Now we know why the Stormers of 2006 have played like confused half-wits.
The Stormers coach Kobus van der Merwe has taken two days to issue a statement that Schalk Brits is only the captain for Saturday and that De Wet Barry is still the team captain and may well be reinstated as match captain a week from now.
Van der Merwe, having been the original source of the Brits story, was the one who broke the news in Die Burger. There was no misrepresentation from Die Burger’s rugby writer Herbert Pretorius. There was no assumption from Pretorius. He quoted Van der Merwe explaining the situation and giving the logic behind the decision.
On the basis of Van der Merwe’s comments that it made sense to make the change now because of the likelihood of Barry, Jean de Villiers and Schalk Burger being with the Springboks during the Currie Cup.
Van der Merwe, who has failed to communicate effectively with anyone on this issue post his comments to Pretorius, showed the kind of communication that exists within the squad by telling Pretorius that he would be explaining his thinking to Barry and another of the dropped players Hanyani Shimange. He did not say it has been explained to the player. The media, in the form of Pretorius, was told first.
The Argus followed up the story, as did this site.
There were conflicting reports on Barry’s dumping. Was it for a match or for the rest of the camaign? The Stormers officials in Cape Town did not know. They advised Keo.co.za writer Chris Hewitt to contact Van der Merwe directly. Van der Merwe was unavailable to speak. The union advised Hewitt to speak to Anthony MacKaiser, the media communications manager with the squad.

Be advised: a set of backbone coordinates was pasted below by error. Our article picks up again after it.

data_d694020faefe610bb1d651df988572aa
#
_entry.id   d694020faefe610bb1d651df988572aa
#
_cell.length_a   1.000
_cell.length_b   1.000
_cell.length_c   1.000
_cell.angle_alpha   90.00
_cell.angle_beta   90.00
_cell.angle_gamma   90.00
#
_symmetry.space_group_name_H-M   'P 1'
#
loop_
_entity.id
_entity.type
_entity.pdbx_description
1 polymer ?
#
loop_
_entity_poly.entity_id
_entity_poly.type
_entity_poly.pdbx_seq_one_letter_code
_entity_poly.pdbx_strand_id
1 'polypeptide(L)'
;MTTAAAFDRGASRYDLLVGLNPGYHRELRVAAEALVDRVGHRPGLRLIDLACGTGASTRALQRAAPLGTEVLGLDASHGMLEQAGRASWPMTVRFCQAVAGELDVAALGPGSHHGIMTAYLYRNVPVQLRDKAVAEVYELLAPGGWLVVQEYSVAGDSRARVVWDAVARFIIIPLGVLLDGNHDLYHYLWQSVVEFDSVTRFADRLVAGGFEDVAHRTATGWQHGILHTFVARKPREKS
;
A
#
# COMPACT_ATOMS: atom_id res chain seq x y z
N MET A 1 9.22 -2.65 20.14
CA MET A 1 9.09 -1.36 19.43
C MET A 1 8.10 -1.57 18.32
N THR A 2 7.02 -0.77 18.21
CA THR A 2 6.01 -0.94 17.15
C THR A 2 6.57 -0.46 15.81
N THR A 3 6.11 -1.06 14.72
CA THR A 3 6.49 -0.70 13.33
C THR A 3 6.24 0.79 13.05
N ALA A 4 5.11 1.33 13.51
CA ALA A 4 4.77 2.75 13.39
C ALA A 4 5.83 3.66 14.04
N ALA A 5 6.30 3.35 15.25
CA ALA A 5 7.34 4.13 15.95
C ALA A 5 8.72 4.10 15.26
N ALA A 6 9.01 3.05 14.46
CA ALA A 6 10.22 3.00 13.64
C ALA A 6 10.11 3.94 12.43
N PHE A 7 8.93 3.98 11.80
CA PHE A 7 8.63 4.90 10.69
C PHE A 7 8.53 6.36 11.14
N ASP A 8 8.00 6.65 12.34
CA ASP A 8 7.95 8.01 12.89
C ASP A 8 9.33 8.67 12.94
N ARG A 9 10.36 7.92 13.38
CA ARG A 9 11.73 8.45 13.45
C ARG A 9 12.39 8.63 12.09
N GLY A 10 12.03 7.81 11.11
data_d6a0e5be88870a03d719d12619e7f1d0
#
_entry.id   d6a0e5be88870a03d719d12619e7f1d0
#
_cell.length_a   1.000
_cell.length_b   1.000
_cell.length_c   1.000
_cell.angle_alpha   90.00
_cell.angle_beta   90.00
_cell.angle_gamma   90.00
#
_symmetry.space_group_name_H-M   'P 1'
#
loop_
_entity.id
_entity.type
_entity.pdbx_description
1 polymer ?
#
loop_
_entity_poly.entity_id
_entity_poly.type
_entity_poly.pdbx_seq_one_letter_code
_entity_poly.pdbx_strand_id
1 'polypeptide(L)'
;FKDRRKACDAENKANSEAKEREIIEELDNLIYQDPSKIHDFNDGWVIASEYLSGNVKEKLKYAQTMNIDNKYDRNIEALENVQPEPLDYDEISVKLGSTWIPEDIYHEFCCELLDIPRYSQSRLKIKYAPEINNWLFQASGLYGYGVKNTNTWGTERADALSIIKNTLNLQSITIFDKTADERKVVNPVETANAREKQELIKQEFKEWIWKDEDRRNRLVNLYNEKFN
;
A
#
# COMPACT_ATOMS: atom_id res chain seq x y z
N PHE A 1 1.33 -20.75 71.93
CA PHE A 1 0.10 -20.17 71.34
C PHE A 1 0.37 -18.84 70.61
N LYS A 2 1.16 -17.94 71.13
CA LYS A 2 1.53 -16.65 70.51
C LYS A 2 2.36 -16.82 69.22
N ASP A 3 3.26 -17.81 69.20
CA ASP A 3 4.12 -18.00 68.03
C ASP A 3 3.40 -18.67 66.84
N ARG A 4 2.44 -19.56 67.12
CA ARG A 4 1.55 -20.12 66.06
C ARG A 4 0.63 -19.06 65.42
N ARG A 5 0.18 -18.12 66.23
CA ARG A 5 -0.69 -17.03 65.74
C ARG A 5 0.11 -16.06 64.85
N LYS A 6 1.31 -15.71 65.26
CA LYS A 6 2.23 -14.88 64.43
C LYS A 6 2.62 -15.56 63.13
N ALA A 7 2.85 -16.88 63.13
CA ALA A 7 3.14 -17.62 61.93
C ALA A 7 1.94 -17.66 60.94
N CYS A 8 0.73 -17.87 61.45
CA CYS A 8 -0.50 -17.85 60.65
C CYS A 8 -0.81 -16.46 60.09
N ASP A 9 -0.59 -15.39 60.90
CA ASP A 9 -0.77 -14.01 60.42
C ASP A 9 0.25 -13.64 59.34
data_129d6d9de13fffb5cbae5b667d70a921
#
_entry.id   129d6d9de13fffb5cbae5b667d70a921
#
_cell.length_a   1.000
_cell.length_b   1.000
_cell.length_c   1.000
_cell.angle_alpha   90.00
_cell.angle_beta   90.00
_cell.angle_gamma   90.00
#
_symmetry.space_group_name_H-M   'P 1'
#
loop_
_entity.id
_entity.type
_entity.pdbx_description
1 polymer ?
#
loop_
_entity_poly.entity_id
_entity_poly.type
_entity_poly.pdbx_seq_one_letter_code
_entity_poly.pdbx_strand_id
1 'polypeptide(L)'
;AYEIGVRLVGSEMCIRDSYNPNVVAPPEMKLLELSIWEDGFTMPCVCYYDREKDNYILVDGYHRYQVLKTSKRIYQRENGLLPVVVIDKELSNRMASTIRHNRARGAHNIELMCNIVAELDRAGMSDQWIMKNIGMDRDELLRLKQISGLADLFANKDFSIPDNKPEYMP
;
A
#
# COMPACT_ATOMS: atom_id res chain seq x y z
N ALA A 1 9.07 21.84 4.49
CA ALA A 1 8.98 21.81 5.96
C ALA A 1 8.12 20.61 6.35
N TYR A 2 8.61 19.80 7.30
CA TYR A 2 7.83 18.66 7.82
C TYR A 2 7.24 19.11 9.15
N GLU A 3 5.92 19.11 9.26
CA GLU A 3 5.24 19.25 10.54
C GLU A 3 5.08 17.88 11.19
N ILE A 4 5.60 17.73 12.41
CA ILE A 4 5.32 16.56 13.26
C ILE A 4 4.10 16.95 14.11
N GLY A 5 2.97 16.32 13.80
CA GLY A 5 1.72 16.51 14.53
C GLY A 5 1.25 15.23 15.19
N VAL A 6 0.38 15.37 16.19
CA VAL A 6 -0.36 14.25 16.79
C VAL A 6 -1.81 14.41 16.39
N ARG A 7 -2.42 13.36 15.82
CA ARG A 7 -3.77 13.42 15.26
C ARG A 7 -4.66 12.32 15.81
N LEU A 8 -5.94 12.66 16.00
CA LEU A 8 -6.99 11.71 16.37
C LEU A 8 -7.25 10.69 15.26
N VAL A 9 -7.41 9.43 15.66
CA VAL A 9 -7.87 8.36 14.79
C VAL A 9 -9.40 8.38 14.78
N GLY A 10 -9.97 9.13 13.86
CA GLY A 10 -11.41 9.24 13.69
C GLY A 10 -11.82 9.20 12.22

MacKaiser confirmed emphatically the captaincy decision was for the rest of the campaign. The question was asked again and he gave the reassurance this is what he had been told. There was no confusion. There was no misrepresentation. There was a decision.
Any decision has a consequence and the consequence has obviously been felt within the squad. Barry would have his supporters and detractors within the team set-up. The decision, however brave, would have an effect on a team with still two matches to play overseas, especially given the fact that Barry was to stay with the team.
Now … two days after a coach created the news he puts out a press statement to supposedly clear up any confusion. How bloody rich. How bloody scary. This is the guy coaching a team that has looked clueless all season, totally confused in their approach and seemingly unsure whether to attack or defend, whether to hold their line or press, take the tackle or offload in the tackle … the list is endless.
Van der Merwe’s comments in Die Burger two days ago and the Communications Manager’s confirmation of these, coupled with the response a few hours ago, via a press release where he can’t be questioned on it, showcases the absolute confusion within the team management.
â€œIt has come to our attention that there was a bit of confusion back home this week over the issue of the captaincy of the side and we would like to correct any misperceptions that may exist,” says the press release.